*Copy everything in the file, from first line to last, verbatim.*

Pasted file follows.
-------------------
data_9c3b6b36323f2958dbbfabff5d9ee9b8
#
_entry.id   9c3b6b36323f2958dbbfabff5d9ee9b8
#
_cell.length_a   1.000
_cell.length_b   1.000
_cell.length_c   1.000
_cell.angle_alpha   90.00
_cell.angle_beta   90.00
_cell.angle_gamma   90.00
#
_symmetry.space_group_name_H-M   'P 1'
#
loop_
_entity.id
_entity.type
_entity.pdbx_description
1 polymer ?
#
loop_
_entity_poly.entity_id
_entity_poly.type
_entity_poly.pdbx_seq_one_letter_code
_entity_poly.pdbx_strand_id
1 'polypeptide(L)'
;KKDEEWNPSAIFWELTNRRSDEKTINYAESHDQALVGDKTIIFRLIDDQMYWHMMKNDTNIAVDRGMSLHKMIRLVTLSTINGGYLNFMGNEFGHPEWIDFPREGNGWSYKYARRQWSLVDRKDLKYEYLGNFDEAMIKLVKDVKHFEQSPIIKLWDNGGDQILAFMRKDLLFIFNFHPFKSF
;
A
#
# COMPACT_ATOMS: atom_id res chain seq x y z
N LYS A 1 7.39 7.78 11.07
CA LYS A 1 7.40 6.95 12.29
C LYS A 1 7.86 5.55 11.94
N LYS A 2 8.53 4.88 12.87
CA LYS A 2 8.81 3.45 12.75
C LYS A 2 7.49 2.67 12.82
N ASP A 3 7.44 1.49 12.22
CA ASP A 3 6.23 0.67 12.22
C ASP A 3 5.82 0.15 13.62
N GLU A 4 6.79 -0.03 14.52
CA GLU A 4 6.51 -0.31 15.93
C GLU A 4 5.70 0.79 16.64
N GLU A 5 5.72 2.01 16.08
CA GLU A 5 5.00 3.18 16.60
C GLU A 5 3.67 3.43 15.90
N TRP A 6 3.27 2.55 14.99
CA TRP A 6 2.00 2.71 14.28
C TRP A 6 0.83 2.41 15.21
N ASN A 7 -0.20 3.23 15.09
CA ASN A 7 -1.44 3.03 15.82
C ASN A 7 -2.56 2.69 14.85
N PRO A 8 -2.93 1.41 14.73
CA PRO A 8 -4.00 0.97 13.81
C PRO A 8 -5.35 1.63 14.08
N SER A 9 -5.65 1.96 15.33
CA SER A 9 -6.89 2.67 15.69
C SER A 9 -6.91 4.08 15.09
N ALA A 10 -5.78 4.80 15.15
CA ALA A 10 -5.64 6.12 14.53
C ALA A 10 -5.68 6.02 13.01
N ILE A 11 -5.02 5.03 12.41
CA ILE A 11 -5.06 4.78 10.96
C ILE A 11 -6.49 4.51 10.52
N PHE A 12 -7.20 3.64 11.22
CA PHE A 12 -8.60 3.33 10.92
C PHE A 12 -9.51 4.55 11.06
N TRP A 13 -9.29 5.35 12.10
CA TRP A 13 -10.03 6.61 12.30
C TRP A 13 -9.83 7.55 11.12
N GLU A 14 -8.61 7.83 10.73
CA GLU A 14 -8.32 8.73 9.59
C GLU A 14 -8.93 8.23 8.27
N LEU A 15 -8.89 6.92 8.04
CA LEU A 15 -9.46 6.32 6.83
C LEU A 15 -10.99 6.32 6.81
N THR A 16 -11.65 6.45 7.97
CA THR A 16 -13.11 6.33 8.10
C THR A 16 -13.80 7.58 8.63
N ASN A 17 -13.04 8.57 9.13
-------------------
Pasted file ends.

data_9c3b6b36323f2958dbbfabff5d9ee9b8
#
_entry.id   9c3b6b36323f2958dbbfabff5d9ee9b8
#
_cell.length_a   1.000
_cell.length_b   1.000
_cell.length_c   1.000
_cell.angle_alpha   90.00
_cell.angle_beta   90.00
_cell.angle_gamma   90.00
#
_symmetry.space_group_name_H-M   'P 1'
#
loop_
_entity.id
_entity.type
_entity.pdbx_description
1 polymer ?
#
loop_
_entity_poly.entity_id
_entity_poly.type
_entity_poly.pdbx_seq_one_letter_code
_entity_poly.pdbx_strand_id
1 'polypeptide(L)'
;KKDEEWNPSAIFWELTNRRSDEKTINYAESHDQALVGDKTIIFRLIDDQMYWHMMKNDTNIAVDRGMSLHKMIRLVTLSTINGGYLNFMGNEFGHPEWIDFPREGNGWSYKYARRQWSLVDRKDLKYEYLGNFDEAMIKLVKDVKHFEQSPIIKLWDNGGDQILAFMRKDLLFIFNFHPFKSF
;
A
#
# COMPACT_ATOMS: atom_id res chain seq x y z
N LYS A 1 7.39 7.78 11.07
CA LYS A 1 7.40 6.95 12.29
C LYS A 1 7.86 5.55 11.94
N LYS A 2 8.53 4.88 12.87
CA LYS A 2 8.81 3.45 12.75
C LYS A 2 7.49 2.67 12.82
N ASP A 3 7.44 1.49 12.22
CA ASP A 3 6.23 0.67 12.22
C ASP A 3 5.82 0.15 13.62
N GLU A 4 6.79 -0.03 14.52
CA GLU A 4 6.51 -0.31 15.93
C GLU A 4 5.70 0.79 16.64
N GLU A 5 5.72 2.01 16.08
CA GLU A 5 5.00 3.18 16.60
C GLU A 5 3.67 3.43 15.90
N TRP A 6 3.27 2.55 14.99
CA TRP A 6 2.00 2.71 14.28
C TRP A 6 0.83 2.41 15.21
N ASN A 7 -0.20 3.23 15.09
CA ASN A 7 -1.44 3.03 15.82
C ASN A 7 -2.56 2.69 14.85
N PRO A 8 -2.93 1.41 14.73
CA PRO A 8 -4.00 0.97 13.81
C PRO A 8 -5.35 1.63 14.08
N SER A 9 -5.65 1.96 15.33
CA SER A 9 -6.89 2.67 15.69
C SER A 9 -6.91 4.08 15.09
N ALA A 10 -5.78 4.80 15.15
CA ALA A 10 -5.64 6.12 14.53
C ALA A 10 -5.68 6.02 13.01
N ILE A 11 -5.02 5.03 12.41
CA ILE A 11 -5.06 4.78 10.96
C ILE A 11 -6.49 4.51 10.52
N PHE A 12 -7.20 3.64 11.22
CA PHE A 12 -8.60 3.33 10.92
C PHE A 12 -9.51 4.55 11.06
N TRP A 13 -9.29 5.35 12.10
CA TRP A 13 -10.03 6.61 12.30
C TRP A 13 -9.83 7.55 11.12
N GLU A 14 -8.61 7.83 10.73
CA GLU A 14 -8.32 8.73 9.59
C GLU A 14 -8.93 8.23 8.27
N LEU A 15 -8.89 6.92 8.04
CA LEU A 15 -9.46 6.32 6.83
C LEU A 15 -10.99 6.32 6.81
N THR A 16 -11.65 6.45 7.97
CA THR A 16 -13.11 6.33 8.10
C THR A 16 -13.80 7.58 8.63
N ASN A 17 -13.04 8.57 9.13